But if the virus has spread exponentially more than we realize and a vastly greater number of cases went unreported either because they were asymptomatic or with mild enough symptoms, then the numbers of potential fatalities as a percentage of total infected, while tragic, should permit for society to slowly relax our separation measures once 3-4 weeks of isolation have enabled us to slow down the spread of the virus. From that moment we would continue to need to protect the more vulnerable segments of our population, and to discourage large non-essential gatherings, while allowing others to be get back to work and provide sustenance to their families and loved ones.

We also don’t know whether people who were exposed to the virus and developed antibodies are thereafter immune or resistant to getting infected again.

And we don’t have reliable data on when people start and stop shedding virus. There is anecdotal data from a friend who runs a lab that a man whose fever and symptoms had ended 14 days prior was still shedding the virus. But we don’t know if this is a rare exception or not. There is growing evidence that people start shedding the virus several days before they start developing symptoms, but we don’t know what percentage of those infected they represent.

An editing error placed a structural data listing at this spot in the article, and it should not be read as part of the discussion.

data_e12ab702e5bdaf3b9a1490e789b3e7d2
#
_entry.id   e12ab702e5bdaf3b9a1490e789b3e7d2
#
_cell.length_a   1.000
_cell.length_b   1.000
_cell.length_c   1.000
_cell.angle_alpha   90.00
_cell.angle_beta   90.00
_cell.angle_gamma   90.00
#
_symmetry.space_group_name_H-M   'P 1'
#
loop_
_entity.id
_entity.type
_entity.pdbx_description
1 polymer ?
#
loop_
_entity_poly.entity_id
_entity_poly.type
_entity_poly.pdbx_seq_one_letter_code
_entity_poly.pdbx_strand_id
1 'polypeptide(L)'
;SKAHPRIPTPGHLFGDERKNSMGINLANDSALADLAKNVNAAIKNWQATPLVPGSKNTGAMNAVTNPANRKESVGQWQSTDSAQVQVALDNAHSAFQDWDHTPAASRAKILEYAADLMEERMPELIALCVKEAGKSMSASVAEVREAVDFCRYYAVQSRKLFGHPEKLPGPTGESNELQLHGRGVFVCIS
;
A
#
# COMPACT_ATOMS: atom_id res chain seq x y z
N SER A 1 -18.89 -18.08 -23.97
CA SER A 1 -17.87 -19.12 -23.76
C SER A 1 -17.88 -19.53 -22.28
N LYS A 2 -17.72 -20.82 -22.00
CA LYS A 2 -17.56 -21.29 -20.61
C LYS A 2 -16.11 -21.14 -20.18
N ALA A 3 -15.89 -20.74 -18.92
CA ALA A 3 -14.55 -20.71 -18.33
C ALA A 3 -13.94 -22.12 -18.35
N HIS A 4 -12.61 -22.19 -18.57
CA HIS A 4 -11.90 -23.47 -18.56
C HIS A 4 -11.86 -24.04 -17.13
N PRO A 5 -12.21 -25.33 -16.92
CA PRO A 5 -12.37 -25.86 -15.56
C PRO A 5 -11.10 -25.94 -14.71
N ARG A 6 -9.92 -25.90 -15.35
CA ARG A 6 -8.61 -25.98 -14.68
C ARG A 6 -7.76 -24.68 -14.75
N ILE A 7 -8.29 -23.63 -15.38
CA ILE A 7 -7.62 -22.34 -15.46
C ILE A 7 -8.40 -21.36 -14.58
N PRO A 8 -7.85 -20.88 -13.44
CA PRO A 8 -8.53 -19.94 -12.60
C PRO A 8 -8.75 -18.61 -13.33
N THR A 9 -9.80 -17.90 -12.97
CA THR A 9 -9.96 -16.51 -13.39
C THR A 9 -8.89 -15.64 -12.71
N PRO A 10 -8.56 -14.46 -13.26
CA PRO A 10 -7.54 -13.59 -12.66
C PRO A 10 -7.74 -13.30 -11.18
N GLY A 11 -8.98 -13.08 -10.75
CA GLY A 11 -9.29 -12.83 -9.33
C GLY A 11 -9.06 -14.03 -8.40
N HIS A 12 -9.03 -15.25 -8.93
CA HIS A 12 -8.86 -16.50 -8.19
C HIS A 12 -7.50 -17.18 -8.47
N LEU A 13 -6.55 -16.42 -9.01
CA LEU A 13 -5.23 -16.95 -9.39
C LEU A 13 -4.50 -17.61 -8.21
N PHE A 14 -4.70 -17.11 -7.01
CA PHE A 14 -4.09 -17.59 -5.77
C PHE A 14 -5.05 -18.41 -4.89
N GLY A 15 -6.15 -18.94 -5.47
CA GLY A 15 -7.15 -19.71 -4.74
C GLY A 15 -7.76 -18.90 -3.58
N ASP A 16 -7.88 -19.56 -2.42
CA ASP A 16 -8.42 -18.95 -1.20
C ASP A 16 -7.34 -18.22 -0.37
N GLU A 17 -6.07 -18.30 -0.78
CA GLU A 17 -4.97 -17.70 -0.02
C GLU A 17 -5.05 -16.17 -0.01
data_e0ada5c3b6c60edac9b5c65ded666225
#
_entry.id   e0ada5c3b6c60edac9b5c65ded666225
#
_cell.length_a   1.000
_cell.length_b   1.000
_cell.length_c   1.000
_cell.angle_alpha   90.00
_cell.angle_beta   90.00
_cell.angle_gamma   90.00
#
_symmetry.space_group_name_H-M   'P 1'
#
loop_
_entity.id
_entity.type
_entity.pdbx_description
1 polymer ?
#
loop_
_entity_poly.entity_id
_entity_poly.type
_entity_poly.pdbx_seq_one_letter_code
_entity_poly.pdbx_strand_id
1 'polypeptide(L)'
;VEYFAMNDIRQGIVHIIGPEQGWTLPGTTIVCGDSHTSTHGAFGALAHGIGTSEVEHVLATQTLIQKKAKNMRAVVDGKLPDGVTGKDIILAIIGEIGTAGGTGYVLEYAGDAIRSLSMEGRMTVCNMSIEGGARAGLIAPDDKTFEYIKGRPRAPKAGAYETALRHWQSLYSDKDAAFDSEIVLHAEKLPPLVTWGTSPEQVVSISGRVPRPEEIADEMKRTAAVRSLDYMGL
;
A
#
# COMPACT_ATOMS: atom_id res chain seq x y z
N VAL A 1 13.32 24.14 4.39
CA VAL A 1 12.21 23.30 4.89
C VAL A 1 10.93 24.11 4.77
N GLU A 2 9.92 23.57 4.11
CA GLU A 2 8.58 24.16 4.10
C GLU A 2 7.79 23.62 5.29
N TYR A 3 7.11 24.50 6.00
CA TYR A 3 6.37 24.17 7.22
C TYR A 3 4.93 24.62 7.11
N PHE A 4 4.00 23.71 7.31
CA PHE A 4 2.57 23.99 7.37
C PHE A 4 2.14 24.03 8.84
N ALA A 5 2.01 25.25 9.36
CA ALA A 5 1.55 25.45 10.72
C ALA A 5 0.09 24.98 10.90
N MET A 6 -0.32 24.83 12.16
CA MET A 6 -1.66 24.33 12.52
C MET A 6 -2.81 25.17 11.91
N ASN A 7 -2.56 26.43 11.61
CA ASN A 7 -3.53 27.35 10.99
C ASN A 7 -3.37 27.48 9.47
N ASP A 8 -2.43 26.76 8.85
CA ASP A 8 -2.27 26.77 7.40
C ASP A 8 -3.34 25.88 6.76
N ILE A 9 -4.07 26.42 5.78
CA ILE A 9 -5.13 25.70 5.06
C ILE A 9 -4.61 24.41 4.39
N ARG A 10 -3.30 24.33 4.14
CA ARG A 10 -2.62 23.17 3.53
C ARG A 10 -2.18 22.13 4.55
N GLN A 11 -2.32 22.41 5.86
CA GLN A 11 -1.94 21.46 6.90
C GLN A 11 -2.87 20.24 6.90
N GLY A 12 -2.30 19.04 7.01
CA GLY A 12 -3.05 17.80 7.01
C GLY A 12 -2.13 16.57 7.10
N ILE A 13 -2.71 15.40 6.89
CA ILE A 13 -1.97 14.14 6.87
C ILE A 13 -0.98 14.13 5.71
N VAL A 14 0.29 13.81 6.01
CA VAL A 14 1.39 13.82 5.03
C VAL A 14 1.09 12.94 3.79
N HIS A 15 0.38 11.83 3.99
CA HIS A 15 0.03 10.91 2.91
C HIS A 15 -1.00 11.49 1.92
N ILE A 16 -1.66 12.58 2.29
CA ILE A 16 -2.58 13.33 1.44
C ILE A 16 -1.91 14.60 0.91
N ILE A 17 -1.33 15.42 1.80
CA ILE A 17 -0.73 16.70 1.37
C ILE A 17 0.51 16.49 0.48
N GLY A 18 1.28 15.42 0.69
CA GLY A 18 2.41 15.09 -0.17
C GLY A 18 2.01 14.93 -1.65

So even if we do contract tracing as we should be doing, we won’t know who to guide into quarantine, or for how long.

Without answers to these and many other related questions, we are at a loss to formulate policy.

It is pathetic that our governments have not led better. By now China, which had its first case in November and knew about the virus epidemic by December, should have performed enough transparent, verifiable, wide and systematic testing to provide answers to the above, but it is hard to trust the Chinese government given reports that they underreported fatalities in Wuhan and Hubei province by as much as 3X, and that they have not been frank about the situation in the rest of China.